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What makes up a Victorian style of architecture in Australia?

Victorian style architecture, characterized by ornate details and grandeur, is an important part of Australia's architectural heritage. It emerged in the mid-19th century during the reign of Queen Victoria and continued to be popular until the early 20th century. In this blog post, we will explore the three main mini-Victorian periods and the design elements typical in each.



A series of Victorian style terrace residences
City terraces in the the Victorian architectural style


The First Mini-Victorian Period (1850-1860s)

The first mini-Victorian period in Australia, also known as the Early Victorian period, occurred from the 1850s to the 1860s. During this period, many buildings were constructed in the Gothic Revival style, which was inspired by medieval architecture. This style was popular in Australia due to the influence of the Church of England, which was a dominant force in the country at the time.


One of the defining features of Gothic Revival architecture is the use of pointed arches, which can be seen in many of the buildings constructed during this period. Other typical features of this style include ornate stone carvings, stained glass windows, and steeply pitched roofs. Many of these buildings were constructed using locally quarried sandstone, which was abundant in the Sydney region.


Examples of Early Victorian architecture in Australia include St. Mary's Cathedral in Sydney, which was completed in 1868. This impressive building features Gothic Revival details such as pointed arches and flying buttresses. Another example is the State Library of Victoria in Melbourne, which was completed in 1856. This building features a distinctive octagonal reading room with a domed ceiling.


The Second Mini-Victorian Period (1870s-1890s)

The second mini-Victorian period in Australia, also known as the High Victorian period, occurred from the 1870s to the 1890s. During this period, the economy was booming, and many Australians were becoming wealthy. As a result, there was a greater demand for luxurious homes and public buildings.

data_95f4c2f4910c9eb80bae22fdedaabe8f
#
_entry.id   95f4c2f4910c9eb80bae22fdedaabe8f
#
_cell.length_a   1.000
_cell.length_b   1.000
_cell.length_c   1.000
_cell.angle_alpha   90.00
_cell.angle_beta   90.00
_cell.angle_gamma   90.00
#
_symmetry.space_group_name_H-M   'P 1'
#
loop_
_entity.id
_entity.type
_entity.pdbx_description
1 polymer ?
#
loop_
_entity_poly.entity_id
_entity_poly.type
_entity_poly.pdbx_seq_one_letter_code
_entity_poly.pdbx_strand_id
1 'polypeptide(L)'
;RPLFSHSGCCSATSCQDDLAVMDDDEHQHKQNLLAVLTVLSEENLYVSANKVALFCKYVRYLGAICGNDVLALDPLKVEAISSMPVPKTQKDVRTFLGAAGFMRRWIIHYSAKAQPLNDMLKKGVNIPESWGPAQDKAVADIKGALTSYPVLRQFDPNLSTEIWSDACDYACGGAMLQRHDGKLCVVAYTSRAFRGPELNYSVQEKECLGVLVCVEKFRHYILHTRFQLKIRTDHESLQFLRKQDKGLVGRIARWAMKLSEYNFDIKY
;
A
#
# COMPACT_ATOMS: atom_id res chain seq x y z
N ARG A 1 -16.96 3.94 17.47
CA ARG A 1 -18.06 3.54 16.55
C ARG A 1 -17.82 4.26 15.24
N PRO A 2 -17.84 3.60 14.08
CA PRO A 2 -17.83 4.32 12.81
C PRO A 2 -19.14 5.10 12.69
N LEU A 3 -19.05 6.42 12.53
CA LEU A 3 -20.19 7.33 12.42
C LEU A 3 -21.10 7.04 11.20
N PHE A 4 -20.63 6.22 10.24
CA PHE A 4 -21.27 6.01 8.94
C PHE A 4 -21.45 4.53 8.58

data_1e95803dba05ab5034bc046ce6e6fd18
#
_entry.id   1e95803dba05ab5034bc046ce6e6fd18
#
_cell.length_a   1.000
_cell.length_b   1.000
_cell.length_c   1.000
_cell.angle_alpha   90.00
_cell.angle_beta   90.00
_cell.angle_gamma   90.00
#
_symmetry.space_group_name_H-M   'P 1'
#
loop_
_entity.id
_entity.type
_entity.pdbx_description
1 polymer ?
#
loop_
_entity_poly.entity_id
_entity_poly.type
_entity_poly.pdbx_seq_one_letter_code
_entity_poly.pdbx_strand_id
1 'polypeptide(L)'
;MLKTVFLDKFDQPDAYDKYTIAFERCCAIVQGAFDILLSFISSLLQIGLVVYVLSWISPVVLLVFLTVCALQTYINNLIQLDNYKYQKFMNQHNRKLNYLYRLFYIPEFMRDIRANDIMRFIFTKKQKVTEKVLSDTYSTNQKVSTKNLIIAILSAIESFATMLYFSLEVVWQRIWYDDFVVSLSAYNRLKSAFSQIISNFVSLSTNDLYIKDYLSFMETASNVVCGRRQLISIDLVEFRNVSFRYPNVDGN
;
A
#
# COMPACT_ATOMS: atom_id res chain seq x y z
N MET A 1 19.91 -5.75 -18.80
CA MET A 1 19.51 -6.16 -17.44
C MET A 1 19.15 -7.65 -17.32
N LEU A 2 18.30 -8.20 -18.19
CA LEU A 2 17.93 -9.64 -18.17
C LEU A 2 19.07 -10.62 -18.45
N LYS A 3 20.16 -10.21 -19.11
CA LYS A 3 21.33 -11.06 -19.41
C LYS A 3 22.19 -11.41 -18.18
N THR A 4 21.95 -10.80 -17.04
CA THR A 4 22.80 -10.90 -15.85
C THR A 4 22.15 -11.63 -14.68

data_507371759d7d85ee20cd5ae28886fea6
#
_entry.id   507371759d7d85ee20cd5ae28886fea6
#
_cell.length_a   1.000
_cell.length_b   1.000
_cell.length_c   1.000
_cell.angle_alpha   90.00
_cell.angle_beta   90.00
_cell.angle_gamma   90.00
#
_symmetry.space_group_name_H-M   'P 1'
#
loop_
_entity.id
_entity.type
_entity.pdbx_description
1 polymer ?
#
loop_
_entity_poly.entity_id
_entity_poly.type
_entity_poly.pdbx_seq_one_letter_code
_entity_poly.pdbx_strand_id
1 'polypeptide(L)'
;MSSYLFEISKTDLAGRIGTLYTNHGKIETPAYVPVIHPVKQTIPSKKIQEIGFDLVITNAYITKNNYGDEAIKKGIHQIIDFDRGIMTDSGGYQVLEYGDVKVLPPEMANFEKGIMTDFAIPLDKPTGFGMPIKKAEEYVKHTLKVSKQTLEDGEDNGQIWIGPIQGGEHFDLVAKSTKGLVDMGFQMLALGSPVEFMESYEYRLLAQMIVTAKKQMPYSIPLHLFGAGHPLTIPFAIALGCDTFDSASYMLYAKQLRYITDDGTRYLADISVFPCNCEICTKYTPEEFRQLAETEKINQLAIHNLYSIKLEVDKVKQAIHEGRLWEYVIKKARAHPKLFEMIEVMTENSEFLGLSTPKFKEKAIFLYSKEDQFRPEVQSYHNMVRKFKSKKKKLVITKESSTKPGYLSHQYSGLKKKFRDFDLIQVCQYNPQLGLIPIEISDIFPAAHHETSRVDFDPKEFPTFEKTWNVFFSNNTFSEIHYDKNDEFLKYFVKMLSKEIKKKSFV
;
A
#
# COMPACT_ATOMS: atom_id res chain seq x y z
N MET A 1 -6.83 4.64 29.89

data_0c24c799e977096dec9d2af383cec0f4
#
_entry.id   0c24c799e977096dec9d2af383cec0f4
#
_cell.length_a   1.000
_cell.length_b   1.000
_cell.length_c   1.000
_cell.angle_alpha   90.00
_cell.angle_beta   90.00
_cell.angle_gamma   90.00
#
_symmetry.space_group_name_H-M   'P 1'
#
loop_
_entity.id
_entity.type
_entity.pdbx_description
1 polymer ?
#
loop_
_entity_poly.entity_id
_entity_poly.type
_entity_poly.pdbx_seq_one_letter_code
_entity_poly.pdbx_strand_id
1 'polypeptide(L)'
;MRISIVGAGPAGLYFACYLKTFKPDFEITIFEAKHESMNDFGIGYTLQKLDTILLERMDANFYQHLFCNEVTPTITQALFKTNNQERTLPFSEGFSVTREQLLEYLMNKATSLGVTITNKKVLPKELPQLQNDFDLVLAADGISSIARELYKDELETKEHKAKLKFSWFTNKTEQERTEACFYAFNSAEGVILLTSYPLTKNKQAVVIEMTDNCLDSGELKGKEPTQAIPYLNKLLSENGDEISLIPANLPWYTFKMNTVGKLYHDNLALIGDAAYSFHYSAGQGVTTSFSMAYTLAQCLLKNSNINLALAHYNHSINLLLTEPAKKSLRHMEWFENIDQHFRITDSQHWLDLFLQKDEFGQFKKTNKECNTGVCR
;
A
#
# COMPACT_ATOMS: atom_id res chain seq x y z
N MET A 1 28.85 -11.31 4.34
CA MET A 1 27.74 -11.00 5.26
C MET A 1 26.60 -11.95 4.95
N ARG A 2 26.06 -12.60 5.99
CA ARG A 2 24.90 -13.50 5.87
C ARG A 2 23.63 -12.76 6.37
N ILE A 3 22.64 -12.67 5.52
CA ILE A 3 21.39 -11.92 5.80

One of the defining features of High Victorian architecture is the use of richly decorated facades. Buildings from this period often feature intricate details such as mouldings, brackets, and corbels. Another typical feature is the use of cast iron and wrought iron in balconies, verandas, and fences.


Examples of High Victorian architecture in Australia include the Royal Exhibition Building in Melbourne, which was completed in 1880. This building features a grand dome and intricate details such as ironwork and ornate carvings. Another example is the Hotel Windsor in Melbourne, which was completed in 1883. This luxurious hotel features a grand entrance and ornate details such as balconies and verandas.


The Third Mini-Victorian Period (1890s-1910s)

The third mini-Victorian period in Australia, also known as the Late Victorian period, occurred from the 1890s to the 1910s. During this period, there was a shift away from the ornate and decorative styles of the High Victorian period towards a simpler and more restrained aesthetic.


One of the defining features of Late Victorian architecture is the use of red brick and terracotta. This material was cheaper than sandstone and allowed builders to construct larger buildings more efficiently. Another typical feature is the use of Queen Anne and Federation styles, which were characterized by the use of turrets, gables, and bay windows.


Examples of Late Victorian architecture in Australia include the Queen Victoria Building in Sydney, which was completed in 1898. This building features a grand dome and a distinctive clock tower. Another example is the Parliament House in Melbourne, which was completed in 1901. This building features a grand entrance and ornate details such as a portico and balcony.


Conclusion


Victorian style architecture played a significant role in developing the cityscapes of Australian capital suburbs and are still very popular in today's real estate markets. They work beautifully when keeping the interiors true to the style's core elements or mixing it up by creating more modern interiors alongside the traditional architectural features.



 

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